Although known to have the necessary antimicrobial activity, the heavy metal salts of 1-hydroxy pyridinethione have not generally been used in deodorant gel stick applications. In the presence of the amounts of water typically found in gel sticks, such pyridinethione salts react with the soap gelling agents to form insoluble precipitates which result in a less desirable deodorant product. For example, when sodium stearate is used as the gelling agent in a gel stick where zinc pyrithione is the deodorant active, the level of water present in typical compositions (often greater than 20%) causes the formation of zinc stearate, which is ineffective, and sodium pyrithione, which is unacceptable.
U.S. Pat. No. 3,917,815, Kalopissis, issued Nov. 4, 1975, describes certain pyridine-N-oxide derivatives as actives for deodorancy in a conventional water-containing stearate-based gel stick. The compositions disclosed contain a significant amount of water. Additionally, the use of zinc pyrithione is not disclosed.
It is therefore an objective of the present invention to provide a deodorant gel stick composition, particularly a soap-based gel stick, in which heavy metal salts of 1-hydroxy pyridinethione are used as the deodorant active and the activity and integrity of the pyrithione salt are maintained.
It is a further objective of the present invention to provide a deodorant gel stick composition in which other water-sensitive components, such as dibenzylidene monosorbitol acetal gelling agent, may be effectively used without their breaking down into non-gelling and less desirable species (such as benzaldehyde).
All percentages and ratios used herein are by weight unless otherwise indicated.
The present invention provides a gel stick deodorant composition comprising:
(a) an effective amount of a heavy metal salt of 1-hydroxy pyridinethione as the antimicrobial deodorant active;
(b) from about 3% to about 20% of a gelling agent; and
(c) from about 1% to about 95% of a solvent system, preferably a polar solvent system.
All compositions herein are essentially free of water.
"Essentially free of water", as used herein, means that if water is included at all, the composition contains water at a level no greater than about 5%, preferably less than about 3%, and most preferably less than about 1% of the total composition.
"Stable", as used herein, means that the negative interactions of individual components in the deodorant composition which may result in substances which are either ineffective for their intended purpose or generally undesireable are eliminated or minimized. The stability of the present invention is achieved by ensuring that the amount of water present in the deodorant compositions is kept below a level at which such interactions are likely to take place to any significant extent.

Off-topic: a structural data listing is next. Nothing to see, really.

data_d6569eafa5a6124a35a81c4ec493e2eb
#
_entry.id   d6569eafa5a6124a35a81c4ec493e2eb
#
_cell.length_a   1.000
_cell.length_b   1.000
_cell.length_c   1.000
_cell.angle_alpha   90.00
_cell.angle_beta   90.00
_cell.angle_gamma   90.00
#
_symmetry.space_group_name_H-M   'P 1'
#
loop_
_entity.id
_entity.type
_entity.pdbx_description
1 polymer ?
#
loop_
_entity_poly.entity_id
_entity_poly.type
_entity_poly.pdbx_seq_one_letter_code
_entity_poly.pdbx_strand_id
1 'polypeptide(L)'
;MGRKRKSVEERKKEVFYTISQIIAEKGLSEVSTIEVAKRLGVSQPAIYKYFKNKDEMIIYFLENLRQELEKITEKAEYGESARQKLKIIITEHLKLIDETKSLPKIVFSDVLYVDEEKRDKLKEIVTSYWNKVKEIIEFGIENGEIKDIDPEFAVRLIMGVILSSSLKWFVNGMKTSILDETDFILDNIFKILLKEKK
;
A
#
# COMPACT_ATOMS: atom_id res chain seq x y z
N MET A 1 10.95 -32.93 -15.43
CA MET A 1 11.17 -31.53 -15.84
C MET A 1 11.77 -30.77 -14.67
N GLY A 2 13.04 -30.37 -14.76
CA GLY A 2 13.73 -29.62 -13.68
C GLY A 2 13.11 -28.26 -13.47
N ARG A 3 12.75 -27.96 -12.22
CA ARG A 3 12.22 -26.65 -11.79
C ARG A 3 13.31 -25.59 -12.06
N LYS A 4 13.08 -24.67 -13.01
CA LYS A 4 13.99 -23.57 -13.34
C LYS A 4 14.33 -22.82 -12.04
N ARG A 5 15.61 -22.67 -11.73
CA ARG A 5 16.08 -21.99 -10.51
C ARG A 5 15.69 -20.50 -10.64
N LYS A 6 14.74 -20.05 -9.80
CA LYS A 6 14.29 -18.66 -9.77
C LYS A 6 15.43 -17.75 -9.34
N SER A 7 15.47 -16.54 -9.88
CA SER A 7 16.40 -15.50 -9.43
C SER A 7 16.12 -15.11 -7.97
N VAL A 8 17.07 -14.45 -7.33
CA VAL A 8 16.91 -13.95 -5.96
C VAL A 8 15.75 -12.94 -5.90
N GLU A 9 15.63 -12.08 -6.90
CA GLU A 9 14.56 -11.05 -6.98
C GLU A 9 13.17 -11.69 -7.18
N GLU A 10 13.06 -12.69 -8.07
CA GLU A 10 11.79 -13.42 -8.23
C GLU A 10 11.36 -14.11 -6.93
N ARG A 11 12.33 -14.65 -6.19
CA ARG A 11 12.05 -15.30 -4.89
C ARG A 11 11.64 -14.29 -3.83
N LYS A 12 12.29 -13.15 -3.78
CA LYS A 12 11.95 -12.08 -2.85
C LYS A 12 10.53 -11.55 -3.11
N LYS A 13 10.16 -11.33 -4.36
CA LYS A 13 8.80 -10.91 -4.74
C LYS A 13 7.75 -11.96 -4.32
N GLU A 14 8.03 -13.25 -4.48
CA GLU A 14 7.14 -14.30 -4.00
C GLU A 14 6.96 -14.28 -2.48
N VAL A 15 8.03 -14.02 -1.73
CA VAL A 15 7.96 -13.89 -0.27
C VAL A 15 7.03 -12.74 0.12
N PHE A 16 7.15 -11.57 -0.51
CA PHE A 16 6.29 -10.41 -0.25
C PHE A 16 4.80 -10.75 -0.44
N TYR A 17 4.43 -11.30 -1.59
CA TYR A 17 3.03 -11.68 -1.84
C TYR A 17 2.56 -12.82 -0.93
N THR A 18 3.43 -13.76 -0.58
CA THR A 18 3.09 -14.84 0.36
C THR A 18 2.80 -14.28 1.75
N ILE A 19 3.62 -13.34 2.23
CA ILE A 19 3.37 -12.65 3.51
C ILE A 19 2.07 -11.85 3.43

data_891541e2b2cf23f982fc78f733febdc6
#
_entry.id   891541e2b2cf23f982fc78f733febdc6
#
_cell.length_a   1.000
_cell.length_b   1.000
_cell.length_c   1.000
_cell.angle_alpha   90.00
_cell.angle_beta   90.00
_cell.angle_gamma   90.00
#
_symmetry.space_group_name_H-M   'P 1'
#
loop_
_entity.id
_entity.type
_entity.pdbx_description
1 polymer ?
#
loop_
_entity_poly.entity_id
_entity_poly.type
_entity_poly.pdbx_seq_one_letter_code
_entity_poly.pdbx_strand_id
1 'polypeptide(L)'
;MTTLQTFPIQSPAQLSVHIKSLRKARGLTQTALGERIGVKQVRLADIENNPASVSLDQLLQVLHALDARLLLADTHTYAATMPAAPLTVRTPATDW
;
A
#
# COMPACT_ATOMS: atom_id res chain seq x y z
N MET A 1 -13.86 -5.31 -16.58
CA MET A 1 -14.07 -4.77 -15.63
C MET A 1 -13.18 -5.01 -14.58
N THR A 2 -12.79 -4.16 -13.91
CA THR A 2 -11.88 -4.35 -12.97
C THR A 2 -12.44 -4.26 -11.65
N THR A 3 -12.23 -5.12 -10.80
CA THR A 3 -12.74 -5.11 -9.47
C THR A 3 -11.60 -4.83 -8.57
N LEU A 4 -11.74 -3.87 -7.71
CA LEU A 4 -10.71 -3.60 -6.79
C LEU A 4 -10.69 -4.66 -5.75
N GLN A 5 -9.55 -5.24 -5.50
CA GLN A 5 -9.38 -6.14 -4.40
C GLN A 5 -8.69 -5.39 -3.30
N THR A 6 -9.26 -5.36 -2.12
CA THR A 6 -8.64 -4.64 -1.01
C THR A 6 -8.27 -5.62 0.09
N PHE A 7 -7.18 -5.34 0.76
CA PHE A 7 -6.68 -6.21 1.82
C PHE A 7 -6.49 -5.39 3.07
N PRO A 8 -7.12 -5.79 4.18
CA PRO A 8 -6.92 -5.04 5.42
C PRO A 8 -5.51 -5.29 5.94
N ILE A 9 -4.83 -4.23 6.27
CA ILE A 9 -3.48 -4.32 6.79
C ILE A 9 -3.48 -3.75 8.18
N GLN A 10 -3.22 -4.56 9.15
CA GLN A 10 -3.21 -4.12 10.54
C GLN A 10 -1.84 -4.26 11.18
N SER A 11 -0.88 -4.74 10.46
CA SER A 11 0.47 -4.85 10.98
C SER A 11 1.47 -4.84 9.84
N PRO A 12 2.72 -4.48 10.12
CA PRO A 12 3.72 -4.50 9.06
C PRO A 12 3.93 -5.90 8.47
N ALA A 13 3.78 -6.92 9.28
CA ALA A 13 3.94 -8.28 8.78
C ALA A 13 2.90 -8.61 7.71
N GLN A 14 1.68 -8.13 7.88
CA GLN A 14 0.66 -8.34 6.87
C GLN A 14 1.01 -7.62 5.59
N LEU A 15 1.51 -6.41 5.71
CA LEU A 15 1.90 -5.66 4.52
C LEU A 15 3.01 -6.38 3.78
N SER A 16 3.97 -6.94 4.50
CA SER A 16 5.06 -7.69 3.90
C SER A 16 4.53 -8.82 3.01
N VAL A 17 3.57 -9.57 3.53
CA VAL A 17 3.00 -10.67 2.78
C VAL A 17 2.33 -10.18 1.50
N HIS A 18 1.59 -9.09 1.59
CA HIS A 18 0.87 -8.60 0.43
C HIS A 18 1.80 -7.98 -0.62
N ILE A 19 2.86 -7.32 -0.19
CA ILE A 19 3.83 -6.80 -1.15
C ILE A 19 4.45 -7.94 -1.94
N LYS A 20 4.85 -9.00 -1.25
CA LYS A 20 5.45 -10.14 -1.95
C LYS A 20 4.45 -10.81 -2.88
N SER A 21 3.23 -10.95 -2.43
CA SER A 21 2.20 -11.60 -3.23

"Effective amount" of deodorant active, as used herein, means that the deodorant active is included in the composition at a level sufficient to provide a level on the skin which results in the desired deodorancy/antimicrobial benefit without being so high as to cause skin irritation or raise other possible safety concerns.
The components utilized in the present invention are described in detail below.
The antimicrobial deodorant actives useful in the present invention are the heavy metal salts of 1-hydroxy pyridinethione as, for example, those issued Apr. 6, 1982; and U.S. Pat. No. 4,345,080, Bolich, issued Aug. 17, 1982, both of which are incorporated herein by reference. These pyridinethione salts have the following structural formula in tautomeric form, the sulfur being attached at the 2-carbon position in the pyridine ring. ##STR1##
The metal salts represent substitution of the metal cation for the hydrogen of one of the tautomeric forms. Depending, of course, on the valence of the metal involved there may be more than one of the pyridinethione rings in the compound. Suitable heavy metal pyridinethione salts include, for example, the pyridinethione salts of zinc, tin, cadmium, and zirconium. The preferred heavy metal pyridinethione salt is zinc pyrithione (note that "pyrithione" and "pyridinethione" are used interchangeably, herein).
The heavy metal pyridinethione salt antimicrobial deodorant active is included in the compositions in an effective amount, typically from about 0.01% to about 0.25%, preferably from about 0.01% to about 0.10%, of the total composition. The more preferred level of heavy metal pyridinethione salt deodorant active is from about 0.02% to about 0.075%, most preferably from about 0.04% to about 0.06%, of the total composition.